Author(s): Elinor A. Graham, MD, MPH Harborview Medical Center

Date Authored: September 1, 2008

Date Last Reviewed: May 29, 2019

Somali Baby with blue clothing
Photo by Mulugeta Ayene (cc license).

EthnoMed note:  This article is now dated, but the information represents a point in time around a newer refugee community. It highlights the shifting scope of engaging refugee communities in health care and how health care practitioners can work with a community to improve health outcomes. We keep this work public and available, and have added new bibliography on the topic.

Around 2000, providers in the Harborview Children and Teen Clinic began to notice an increased frequency of developmentally and physically normal infants and toddlers of immigrant families presenting with a history of refusing to eat. According to their mothers they refused to take the breast or bottle for feeding and would not take solid foods offered by the parent. The majority of these children were in Somali families and all had immigrant parents. In some cases a significant oral aversion developed resulting in poor weight gain and failure to thrive. Some patients had extensive evaluations for intestinal problems without definitive findings and treatment which included management with feeding tubes for an extended period of time. A quality improvement project “Failure to Thrive and Oral Aversion in Immigrant Infants and Toddlers” was carried out to determine if there were common patterns found in the history and presentation of this apparent “epidemic” of non-organic failure to thrive and if underlying cultural factors might be influencing this condition. It was hoped that this information would lead to more effective intervention and prevention strategies.

Results of this investigation revealed that overfeeding was a common antecedent that seemed to cause the oral aversion and failure to thrive. This pattern of overfeeding was associated with maternal anxiety about adequacy of breast milk, desire to have a plump infant or toddler and subsequent use of supplemental formula in between or at the end of breast feeding. It has also been documented through questionnaires and focus groups with Somali mothers conducted by an NIH-supported research grant, “Infant Overfeeding in Immigrant Families”, at our institution from 2005-2007 (Dr. Mark Doescher was PI). A similar pattern of early supplementation of breast fed infants with pre-lacteal or complementary foods has recently been reported in a United Nations study conducted in Somalia: “Somali Knowledge Attitude & Practices Study: Infant and Young Child Feeding and Health Seeking Practices”. Food insecurity is an underlying and often real concern in Somalia.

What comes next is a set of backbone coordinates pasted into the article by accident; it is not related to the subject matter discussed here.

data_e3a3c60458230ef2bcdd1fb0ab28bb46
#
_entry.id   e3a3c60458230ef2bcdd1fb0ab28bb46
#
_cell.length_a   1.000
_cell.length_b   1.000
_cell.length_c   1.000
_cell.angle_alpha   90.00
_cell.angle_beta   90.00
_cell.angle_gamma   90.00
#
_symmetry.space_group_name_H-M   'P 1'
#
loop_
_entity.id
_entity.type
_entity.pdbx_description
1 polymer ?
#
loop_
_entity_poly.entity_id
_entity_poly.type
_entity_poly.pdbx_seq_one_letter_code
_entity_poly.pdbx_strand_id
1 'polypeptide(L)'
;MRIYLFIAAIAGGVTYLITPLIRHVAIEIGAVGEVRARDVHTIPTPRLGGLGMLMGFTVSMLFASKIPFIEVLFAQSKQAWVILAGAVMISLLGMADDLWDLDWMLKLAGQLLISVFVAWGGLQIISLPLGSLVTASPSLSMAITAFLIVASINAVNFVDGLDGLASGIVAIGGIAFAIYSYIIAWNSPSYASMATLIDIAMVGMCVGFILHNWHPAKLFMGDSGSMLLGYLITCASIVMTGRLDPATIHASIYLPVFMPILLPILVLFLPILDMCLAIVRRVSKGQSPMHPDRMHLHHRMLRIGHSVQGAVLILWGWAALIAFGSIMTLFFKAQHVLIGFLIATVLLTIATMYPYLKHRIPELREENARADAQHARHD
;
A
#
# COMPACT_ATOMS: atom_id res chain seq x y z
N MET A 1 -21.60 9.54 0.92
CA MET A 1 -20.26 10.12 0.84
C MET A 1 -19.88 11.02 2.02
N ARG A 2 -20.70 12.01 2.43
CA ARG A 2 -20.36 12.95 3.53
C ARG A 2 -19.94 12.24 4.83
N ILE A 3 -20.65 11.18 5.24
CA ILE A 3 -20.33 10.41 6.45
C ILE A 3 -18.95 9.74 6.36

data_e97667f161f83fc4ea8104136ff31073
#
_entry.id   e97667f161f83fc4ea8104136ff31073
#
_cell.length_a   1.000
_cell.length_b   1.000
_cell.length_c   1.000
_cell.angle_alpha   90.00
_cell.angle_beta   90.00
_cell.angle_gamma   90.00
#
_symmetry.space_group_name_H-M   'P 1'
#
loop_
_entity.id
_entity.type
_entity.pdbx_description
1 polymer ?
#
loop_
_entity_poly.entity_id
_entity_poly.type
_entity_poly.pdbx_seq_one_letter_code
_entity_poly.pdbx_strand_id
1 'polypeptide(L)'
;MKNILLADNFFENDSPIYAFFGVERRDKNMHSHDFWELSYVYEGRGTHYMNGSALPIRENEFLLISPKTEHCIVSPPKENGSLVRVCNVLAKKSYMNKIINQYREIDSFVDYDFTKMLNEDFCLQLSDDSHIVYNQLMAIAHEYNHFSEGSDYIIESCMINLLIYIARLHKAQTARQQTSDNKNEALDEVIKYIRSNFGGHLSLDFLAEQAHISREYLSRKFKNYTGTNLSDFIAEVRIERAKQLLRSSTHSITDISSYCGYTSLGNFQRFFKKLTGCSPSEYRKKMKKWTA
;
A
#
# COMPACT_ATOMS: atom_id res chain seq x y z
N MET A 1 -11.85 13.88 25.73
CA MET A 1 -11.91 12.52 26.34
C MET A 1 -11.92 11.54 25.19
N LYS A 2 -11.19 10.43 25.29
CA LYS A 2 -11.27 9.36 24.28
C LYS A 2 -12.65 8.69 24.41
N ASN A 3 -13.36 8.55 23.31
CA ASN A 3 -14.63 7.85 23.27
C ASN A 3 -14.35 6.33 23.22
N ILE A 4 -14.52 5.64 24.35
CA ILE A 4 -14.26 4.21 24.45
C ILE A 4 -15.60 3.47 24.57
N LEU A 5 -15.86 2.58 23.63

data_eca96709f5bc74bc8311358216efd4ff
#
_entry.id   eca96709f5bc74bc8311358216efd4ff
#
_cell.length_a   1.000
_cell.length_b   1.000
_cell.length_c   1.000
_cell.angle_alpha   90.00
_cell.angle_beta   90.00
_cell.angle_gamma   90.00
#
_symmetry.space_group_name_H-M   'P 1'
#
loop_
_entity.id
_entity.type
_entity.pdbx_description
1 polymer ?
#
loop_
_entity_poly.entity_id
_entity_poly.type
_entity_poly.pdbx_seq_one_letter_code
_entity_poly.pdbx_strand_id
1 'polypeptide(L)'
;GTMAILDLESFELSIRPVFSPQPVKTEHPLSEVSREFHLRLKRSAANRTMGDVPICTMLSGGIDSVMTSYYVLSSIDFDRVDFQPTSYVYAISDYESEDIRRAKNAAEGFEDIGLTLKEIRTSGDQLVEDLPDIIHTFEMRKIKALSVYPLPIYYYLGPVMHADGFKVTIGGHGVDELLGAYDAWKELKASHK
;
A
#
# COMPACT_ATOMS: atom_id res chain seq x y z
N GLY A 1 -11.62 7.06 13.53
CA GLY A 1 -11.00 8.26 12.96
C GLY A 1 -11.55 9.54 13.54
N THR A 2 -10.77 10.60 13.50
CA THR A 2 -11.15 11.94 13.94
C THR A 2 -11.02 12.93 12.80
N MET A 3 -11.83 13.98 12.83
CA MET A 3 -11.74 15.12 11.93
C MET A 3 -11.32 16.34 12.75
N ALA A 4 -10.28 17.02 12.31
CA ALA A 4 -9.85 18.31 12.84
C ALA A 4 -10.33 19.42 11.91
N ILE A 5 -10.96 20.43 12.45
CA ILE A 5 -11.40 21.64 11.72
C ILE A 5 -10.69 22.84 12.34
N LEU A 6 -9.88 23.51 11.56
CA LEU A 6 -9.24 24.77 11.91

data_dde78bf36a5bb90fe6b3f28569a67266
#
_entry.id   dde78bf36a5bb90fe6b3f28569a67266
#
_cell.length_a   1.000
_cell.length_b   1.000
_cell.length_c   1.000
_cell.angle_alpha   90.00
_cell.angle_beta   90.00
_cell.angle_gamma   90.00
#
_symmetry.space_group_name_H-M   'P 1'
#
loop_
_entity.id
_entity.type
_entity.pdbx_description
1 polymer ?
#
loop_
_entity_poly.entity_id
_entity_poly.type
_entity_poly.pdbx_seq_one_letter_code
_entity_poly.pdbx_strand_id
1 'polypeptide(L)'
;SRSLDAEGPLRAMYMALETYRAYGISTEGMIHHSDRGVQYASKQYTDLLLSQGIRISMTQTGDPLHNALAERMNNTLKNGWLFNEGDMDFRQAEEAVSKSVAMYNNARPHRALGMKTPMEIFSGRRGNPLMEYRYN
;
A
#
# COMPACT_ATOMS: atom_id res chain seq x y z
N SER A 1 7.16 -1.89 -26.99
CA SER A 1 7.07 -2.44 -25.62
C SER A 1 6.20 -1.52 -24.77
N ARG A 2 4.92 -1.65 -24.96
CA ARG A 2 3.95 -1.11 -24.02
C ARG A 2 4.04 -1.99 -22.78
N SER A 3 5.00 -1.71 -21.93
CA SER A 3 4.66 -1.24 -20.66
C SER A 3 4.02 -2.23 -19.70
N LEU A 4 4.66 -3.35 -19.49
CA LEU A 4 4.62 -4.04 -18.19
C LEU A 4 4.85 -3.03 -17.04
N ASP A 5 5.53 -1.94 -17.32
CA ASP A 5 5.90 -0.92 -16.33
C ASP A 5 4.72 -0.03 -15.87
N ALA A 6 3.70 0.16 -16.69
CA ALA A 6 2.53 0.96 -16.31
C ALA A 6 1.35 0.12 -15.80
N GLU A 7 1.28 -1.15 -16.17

When overfeeding is occurring, infants with a strong appetite drive tend to become overweight. Infants without such a strong appetite drive, or those who have a more independent temperament, can develop refusal to feed and an oral aversion. This can lead to weight faltering or frank failure to thrive. Careful attention to the history of frequency and timing of feedings and identifying all foods offered, combined with an open-ended and sympathetic exploration of maternal anxiety about her child’s weight, allows providers to identify this problem. Interventions that we have found clinically to be effective include:

  • Promotion and support of exclusive breast feeding for the first 6 months of life including providing education and equipment to pump and store breast milk.
  • Using the analogy of breast milk equals gold while formula is silver – both precious metals but one is more valuable than the other.
  • Helping mothers identify infant cues for real hunger and satiety and feed based on demand rather than on time periods.
  • Role playing with mothers how infants and toddlers react to overfeeding and how it makes feeding time a negative experience for both mother and infant.
  • Discussing and helping mothers cope with peer pressure that they receive to have a “fat” baby.
  • Providing mothers with goals for healthy weight gain between well child or WIC visits.


Wandel, Terragni, Nguyen, Lyngstad, Amundsen, and De Paoli. “Breastfeeding among Somali Mothers Living in Norway: Attitudes, Practices and Challenges.” Women and Birth 29.6 (2016): 487-93. 

Steinman, Lesley, Mark Doescher, Gina A. Keppel, Suzinne Pak‐Gorstein, Elinor Graham, Aliya Haq, Donna B. Johnson, and Paul Spicer. “Understanding Infant Feeding Beliefs, Practices and Preferred Nutrition Education and Health Provider Approaches: An Exploratory Study with Somali Mothers in the USA.” Maternal & Child Nutrition 6.1 (2010): 67-88. 

Grewal, Navnit Kaur, Lene Frost Andersen, Daniel Sellen, Annhild Mosdøl, and Liv Elin Torheim. “Breast-feeding and Complementary Feeding Practices in the First 6 Months of Life among Norwegian-Somali and Norwegian-Iraqi Infants: The InnBaKost Survey.” 19.4 (2016): 703-15.